As the father of a six-year-old, I find myself playing detective far too often. While my wife and I let a few big whoppers slide, I do let our son know that I’m not buying his absurd excuses and tall stories, which are many. But how do I get him to stop lying so much in the first place? Neither of us is an overly strict parent. So, why is he fibbing so much and how do we get him to stop?
One of the most challenging tasks of parenting is teaching children not to lie. From the age of three or four, right till 18 or even 20, children and young adults choose to lie their way out of a situation, and parents wonder how they can teach them the value of telling the truth.
Children lie for a variety of reasons. They lie for parental approval, they lie to avoid trouble, they lie to cover up inadequacies. Some young children also lie because they don’t distinguish between fact and fiction.
To help children stop lying and choose truth, we have to make them experience truth-telling as a tangibly good thing, rather than an abstract virtue. A few things can facilitate telling the truth and discourage lying:
Ease up: Kids sometimes lie because they feel they’re not meeting our expectations. We need to, at such a time, take a good look at how we respond to our child’s errors or failings. If we leave a little room for imperfections, chances are that our children will need to lie less.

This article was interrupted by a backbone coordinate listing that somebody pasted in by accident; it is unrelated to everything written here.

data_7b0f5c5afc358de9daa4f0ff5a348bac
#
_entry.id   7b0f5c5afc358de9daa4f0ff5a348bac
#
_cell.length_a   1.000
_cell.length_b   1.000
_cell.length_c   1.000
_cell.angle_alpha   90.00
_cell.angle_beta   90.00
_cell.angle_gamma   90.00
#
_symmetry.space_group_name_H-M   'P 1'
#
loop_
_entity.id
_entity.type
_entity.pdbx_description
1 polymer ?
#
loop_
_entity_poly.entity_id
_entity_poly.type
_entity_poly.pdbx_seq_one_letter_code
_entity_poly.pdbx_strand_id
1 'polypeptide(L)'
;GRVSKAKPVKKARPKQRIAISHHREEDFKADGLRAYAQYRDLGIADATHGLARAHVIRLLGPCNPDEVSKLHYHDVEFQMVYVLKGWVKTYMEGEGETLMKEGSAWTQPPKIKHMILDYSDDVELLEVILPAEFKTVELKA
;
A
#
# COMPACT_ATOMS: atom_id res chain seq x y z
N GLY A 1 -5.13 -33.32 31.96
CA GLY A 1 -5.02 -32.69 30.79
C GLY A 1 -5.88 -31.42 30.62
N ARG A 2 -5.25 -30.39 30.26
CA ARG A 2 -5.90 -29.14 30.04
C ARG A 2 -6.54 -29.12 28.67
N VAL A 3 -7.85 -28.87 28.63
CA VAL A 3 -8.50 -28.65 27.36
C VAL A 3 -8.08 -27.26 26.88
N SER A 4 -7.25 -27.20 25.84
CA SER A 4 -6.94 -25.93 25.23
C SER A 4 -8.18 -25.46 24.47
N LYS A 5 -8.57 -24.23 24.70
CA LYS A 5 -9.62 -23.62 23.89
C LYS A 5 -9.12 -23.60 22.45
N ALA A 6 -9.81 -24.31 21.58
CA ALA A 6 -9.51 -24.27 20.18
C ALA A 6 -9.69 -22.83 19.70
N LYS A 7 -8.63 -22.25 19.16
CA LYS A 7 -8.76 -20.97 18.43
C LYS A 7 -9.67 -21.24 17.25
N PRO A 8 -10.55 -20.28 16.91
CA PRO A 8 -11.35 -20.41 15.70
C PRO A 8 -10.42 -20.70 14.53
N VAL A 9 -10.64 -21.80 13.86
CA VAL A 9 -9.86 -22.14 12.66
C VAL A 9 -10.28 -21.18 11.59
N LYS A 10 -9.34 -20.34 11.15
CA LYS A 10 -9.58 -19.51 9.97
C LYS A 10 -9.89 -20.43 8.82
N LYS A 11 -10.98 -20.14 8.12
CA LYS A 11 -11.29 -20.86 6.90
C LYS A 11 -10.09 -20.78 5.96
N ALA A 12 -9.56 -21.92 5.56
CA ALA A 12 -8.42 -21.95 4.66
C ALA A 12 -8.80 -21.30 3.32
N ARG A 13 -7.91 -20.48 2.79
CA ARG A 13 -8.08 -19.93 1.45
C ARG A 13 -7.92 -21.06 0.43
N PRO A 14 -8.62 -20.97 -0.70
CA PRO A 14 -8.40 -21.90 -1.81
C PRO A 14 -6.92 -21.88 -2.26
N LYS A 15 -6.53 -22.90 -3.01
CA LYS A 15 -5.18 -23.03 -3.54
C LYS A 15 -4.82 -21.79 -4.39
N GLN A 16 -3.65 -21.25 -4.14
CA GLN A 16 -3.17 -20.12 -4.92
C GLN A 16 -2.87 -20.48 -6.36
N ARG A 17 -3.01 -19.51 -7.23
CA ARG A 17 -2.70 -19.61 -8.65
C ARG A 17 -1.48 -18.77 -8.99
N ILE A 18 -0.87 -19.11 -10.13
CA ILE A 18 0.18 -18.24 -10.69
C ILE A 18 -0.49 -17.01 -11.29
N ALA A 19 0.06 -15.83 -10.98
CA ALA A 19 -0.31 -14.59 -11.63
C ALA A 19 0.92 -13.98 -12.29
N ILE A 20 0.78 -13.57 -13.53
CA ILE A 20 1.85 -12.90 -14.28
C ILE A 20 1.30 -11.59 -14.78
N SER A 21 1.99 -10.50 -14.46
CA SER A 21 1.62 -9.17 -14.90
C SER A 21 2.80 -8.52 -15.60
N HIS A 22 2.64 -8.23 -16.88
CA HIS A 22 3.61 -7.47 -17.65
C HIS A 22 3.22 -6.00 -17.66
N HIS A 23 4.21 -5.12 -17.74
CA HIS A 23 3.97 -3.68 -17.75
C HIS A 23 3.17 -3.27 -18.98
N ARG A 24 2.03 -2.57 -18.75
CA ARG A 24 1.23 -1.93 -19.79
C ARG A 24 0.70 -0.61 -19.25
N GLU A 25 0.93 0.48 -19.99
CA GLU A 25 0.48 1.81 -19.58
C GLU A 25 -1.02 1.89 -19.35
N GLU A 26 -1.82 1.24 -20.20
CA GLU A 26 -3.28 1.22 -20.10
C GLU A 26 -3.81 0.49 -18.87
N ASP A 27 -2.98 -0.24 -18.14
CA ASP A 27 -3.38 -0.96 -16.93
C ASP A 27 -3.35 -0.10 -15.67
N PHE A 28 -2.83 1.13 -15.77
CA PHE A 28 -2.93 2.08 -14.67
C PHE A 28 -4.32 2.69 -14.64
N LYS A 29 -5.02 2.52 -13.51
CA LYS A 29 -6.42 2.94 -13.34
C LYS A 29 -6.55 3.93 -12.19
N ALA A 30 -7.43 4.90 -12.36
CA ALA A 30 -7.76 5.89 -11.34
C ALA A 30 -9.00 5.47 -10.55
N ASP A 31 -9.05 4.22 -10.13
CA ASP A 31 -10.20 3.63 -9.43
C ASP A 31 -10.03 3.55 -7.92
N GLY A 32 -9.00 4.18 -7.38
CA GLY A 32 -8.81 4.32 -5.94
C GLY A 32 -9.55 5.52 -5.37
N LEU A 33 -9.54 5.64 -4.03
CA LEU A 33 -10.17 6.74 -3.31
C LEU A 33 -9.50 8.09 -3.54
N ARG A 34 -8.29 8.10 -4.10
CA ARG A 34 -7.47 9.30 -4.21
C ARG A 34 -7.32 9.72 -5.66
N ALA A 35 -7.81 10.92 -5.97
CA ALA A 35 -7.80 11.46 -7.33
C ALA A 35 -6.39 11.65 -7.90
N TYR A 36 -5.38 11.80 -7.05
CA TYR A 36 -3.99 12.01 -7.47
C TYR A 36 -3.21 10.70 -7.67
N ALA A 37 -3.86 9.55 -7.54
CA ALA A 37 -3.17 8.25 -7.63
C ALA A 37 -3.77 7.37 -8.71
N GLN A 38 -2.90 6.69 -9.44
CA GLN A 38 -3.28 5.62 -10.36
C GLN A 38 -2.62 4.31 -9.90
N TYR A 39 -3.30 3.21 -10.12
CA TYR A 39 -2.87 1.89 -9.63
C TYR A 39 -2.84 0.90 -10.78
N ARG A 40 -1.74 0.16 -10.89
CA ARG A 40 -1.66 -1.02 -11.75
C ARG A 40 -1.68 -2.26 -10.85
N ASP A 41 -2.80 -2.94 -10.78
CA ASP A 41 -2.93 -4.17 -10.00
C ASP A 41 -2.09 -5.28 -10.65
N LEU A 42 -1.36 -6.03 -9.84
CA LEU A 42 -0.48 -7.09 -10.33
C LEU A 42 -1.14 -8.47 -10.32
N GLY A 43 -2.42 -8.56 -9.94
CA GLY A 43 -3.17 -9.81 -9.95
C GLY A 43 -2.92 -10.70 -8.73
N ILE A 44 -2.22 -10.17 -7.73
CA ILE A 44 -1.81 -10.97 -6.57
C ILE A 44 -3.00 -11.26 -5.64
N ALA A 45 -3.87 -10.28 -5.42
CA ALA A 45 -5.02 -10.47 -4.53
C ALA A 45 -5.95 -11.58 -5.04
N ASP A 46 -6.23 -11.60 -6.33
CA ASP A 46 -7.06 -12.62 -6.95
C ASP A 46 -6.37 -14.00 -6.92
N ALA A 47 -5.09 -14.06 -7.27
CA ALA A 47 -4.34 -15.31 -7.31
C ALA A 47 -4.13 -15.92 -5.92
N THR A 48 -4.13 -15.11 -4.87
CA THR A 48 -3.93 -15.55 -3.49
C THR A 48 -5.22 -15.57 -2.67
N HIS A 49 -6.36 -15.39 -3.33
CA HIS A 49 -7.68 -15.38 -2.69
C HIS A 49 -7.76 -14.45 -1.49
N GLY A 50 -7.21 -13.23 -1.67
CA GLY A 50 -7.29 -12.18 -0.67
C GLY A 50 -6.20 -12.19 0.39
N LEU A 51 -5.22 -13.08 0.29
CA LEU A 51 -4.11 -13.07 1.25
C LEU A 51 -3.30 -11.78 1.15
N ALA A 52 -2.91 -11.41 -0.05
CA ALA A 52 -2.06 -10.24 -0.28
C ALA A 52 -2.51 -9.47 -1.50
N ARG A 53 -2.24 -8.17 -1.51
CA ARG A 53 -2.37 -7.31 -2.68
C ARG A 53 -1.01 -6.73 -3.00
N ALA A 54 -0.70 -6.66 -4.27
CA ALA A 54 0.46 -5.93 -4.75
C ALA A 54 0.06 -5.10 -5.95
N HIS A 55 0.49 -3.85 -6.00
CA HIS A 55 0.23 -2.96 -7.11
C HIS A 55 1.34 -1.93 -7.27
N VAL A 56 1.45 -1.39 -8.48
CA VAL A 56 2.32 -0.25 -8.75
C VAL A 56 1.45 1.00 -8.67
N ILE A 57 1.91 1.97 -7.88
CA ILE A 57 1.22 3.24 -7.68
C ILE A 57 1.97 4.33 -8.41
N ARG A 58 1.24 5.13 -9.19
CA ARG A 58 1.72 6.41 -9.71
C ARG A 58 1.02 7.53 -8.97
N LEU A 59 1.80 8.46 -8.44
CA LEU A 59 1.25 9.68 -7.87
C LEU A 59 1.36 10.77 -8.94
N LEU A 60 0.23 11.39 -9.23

Avoid “awfulizing”: Once you have found out that your child has lied about something, it is very tempting to lecture him or her and, in your anxiety, “awfulize” the consequences of his or her lying. We project into the future, warning children that they will turn into criminals, be shunned, be mistrusted, and so on. This kind of huge canvas leaves the child confused and disconnected from the immediate reasons and consequences of the lie.
Focus on rectifying: Underscore the fact that admitting a mistake/error—rather than lying about it—increases the chances of quick fix of the problem, whether it is a lost notebook, a stolen pen or a broken lamp. Avoid getting stuck on blame and insisting on confessions; this is traumatic and exhausting for both you and your child. Focus on sorting out the consequences and move on. For instance, even if your child insists that he didn’t break the lamp, say: “But it is broken and now we have to mend it.” Then insist that the child be involved in the fix, even if it means forgoing a favourite TV programme to go to the repair shop or to mend it at home. This way, you’re not stuck at wanting the child to say, “Yes, I did it.” You move beyond where, without much verbalizing, the child has to accept responsibility for his actions.
Follow through: Sometimes, we are so desperate for children to tell the truth, we say: “If you tell the truth, you won’t be punished.” Letting kids off the hook once they accept a mistake is only half the job done. Getting them to make amends, in any small way, completes the lesson, makes them feel good about themselves again and allows you to give them that hug they need.
Demonstrate by your own actions, and with lying episodes in the house, that truth is light and easy to wear while lies are heavy and unpleasant to carry. Only then will kids grow up to actively choose the truth without being “policed”.
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